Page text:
Spaceships: An Illustrated History of the Real and the Imagined
by Ron Miller
How have actual spaceships influenced the design of fictional ones like the Millenium Falcon and the Starship Enterprise? Did a fiction series in Collier's magazine really inspire us to create real-life space stations like Mir and the ISS? How have our depictions of space travel developed as the reality of space travel changed? In his new book Spaceships: An Illustrated History of the Real and the Imagined, Ron Miller shows that when it comes to manned spacecraft, art actually does imitate life and, even more bizarrely, life imitates art. In fact, astronautics owes its origins to art. Long before engineers and scientists took the possibility of spaceflight seriously, virtually all of its aspects had been explored in art and literature. Miller takes readers on a visual journey through the history of the spaceship both in our collective imagination and in reality. The vivid illustrations trace the spaceship through its conception, engineering, and building, from the practical origins of spaceflight in the wartime V-2 rocket to future Mars programs. They also chart, in exquisite detail, the ubiquity of spaceships in the golden age of space travel (1950s and '60s) plus their broad influence in popular art, television, film, and literature. Spaceships reminds us of the romance of manned space travel as it has been, as we imagined it could be, and as it may be in the future.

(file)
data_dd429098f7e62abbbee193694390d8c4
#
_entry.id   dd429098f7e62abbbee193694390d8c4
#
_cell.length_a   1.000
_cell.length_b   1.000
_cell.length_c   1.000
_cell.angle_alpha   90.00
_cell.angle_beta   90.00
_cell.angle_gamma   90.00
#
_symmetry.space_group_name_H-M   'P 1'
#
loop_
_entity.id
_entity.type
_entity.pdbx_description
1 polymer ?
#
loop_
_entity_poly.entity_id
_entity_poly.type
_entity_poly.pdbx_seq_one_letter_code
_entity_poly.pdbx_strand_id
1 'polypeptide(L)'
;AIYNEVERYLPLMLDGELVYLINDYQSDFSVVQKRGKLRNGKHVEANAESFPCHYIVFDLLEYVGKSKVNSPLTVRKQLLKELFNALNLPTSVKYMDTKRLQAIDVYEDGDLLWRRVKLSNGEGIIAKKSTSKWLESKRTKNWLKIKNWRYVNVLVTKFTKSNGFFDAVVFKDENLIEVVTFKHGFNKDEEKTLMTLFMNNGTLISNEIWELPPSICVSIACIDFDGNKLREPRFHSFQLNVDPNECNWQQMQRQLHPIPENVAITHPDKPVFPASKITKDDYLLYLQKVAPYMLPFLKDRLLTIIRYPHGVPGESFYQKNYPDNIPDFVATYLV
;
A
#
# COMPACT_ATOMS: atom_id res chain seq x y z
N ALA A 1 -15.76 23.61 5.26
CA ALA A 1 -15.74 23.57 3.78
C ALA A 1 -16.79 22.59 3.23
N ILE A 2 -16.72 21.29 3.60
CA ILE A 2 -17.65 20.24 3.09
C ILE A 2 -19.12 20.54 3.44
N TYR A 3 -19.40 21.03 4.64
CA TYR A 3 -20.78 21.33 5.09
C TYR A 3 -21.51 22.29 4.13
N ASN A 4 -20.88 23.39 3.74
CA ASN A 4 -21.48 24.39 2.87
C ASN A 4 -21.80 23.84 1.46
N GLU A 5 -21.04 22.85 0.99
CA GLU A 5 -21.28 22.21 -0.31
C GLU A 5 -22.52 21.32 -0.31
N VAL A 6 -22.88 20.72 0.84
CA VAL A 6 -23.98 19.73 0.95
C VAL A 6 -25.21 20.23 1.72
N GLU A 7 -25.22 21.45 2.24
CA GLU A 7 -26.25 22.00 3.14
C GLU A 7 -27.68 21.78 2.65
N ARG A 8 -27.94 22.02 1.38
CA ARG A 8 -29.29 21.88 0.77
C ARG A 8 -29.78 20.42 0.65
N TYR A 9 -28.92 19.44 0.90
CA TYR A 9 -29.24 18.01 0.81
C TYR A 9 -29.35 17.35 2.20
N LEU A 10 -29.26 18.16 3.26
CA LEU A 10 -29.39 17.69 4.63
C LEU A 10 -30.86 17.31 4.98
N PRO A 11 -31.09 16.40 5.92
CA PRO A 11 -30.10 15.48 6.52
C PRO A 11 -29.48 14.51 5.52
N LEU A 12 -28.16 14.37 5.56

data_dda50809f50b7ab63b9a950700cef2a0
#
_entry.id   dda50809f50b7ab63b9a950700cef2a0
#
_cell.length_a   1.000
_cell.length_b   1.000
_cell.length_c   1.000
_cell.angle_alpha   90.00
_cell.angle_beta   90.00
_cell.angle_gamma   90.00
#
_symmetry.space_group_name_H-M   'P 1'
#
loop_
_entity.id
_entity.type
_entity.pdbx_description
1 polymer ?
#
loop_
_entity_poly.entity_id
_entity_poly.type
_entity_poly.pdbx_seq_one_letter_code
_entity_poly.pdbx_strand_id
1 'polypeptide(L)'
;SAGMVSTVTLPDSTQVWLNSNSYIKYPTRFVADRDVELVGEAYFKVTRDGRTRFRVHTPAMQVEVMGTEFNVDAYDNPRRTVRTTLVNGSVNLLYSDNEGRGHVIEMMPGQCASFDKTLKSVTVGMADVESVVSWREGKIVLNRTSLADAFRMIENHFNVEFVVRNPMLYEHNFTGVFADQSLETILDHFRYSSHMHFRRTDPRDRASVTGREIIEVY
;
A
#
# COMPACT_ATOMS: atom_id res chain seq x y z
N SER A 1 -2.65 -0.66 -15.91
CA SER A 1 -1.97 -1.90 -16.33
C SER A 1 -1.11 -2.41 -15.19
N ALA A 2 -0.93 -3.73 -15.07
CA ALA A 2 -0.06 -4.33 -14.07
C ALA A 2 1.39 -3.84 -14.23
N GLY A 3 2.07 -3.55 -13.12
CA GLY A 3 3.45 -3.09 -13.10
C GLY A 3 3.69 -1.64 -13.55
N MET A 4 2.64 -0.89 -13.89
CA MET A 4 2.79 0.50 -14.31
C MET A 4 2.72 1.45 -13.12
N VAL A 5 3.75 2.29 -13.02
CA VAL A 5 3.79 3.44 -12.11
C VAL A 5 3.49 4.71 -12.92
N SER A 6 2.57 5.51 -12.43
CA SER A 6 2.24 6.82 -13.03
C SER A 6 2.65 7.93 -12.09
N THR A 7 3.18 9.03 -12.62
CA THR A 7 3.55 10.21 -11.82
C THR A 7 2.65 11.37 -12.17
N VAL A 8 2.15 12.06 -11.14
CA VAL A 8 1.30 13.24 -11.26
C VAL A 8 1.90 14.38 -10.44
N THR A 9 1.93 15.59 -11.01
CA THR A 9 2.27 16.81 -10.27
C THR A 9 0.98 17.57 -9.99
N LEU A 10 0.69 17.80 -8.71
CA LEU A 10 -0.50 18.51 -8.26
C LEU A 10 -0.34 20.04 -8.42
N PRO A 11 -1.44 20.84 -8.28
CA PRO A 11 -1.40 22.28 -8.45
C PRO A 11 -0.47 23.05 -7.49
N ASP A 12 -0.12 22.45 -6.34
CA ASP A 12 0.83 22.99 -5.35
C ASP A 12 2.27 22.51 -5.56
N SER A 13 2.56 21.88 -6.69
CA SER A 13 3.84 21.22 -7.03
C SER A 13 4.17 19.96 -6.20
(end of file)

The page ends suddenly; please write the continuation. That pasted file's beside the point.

RON MILLER is an artist and author who specializes in writing and illustrating books on astronomy, astronautics, and science fiction. He has served on the faculty at the International Space University, as contributing editor for Air & Space/Smithsonian magazine, and as art director for the Smithsonian National Air and Space Museum's Albert Einstein Planetarium.
Space really is our final frontier, and mankind has been figuring out how to get there for a long, long time. With this new book, Smithsonian has published a heavily illustrated (the only pages without illustrations are the index!) compendium of all things related to human space flight. Combining actual history with speculation and viewing it from a very international perspective, Miller's book does an excellent job of presenting the topic from our collective imagination (Star Trek, Star Wars, and Buck Rogers) as well as from reality (Apollo, Mir Space Station, and the space shuttle). It will be enjoyed equally by history buffs, science-fiction fans, and scientists.